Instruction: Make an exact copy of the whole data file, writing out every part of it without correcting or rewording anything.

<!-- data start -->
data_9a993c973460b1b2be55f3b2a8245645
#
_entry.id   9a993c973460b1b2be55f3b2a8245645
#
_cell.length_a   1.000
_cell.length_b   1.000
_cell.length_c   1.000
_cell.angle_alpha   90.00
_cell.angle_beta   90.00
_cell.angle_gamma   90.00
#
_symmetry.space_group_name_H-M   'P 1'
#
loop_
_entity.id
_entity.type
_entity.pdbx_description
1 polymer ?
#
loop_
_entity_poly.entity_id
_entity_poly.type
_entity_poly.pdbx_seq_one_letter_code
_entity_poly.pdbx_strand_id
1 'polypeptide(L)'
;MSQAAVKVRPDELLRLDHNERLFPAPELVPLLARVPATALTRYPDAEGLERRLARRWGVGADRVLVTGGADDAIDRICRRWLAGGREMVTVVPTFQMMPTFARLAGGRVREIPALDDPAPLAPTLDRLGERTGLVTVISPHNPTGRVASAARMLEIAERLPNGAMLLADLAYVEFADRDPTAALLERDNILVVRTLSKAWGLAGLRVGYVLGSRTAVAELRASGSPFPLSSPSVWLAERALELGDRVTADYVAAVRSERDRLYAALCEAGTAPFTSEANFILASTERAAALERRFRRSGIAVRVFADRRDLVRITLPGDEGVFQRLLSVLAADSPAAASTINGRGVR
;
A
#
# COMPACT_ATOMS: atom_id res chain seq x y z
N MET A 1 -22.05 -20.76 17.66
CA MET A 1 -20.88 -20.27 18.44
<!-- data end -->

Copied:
data_9a993c973460b1b2be55f3b2a8245645
#
_entry.id   9a993c973460b1b2be55f3b2a8245645
#
_cell.length_a   1.000
_cell.length_b   1.000
_cell.length_c   1.000
_cell.angle_alpha   90.00
_cell.angle_beta   90.00
_cell.angle_gamma   90.00
#
_symmetry.space_group_name_H-M   'P 1'
#
loop_
_entity.id
_entity.type
_entity.pdbx_description
1 polymer ?
#
loop_
_entity_poly.entity_id
_entity_poly.type
_entity_poly.pdbx_seq_one_letter_code
_entity_poly.pdbx_strand_id
1 'polypeptide(L)'
;MSQAAVKVRPDELLRLDHNERLFPAPELVPLLARVPATALTRYPDAEGLERRLARRWGVGADRVLVTGGADDAIDRICRRWLAGGREMVTVVPTFQMMPTFARLAGGRVREIPALDDPAPLAPTLDRLGERTGLVTVISPHNPTGRVASAARMLEIAERLPNGAMLLADLAYVEFADRDPTAALLERDNILVVRTLSKAWGLAGLRVGYVLGSRTAVAELRASGSPFPLSSPSVWLAERALELGDRVTADYVAAVRSERDRLYAALCEAGTAPFTSEANFILASTERAAALERRFRRSGIAVRVFADRRDLVRITLPGDEGVFQRLLSVLAADSPAAASTINGRGVR
;
A
#
# COMPACT_ATOMS: atom_id res chain seq x y z
N MET A 1 -22.05 -20.76 17.66
CA MET A 1 -20.88 -20.27 18.44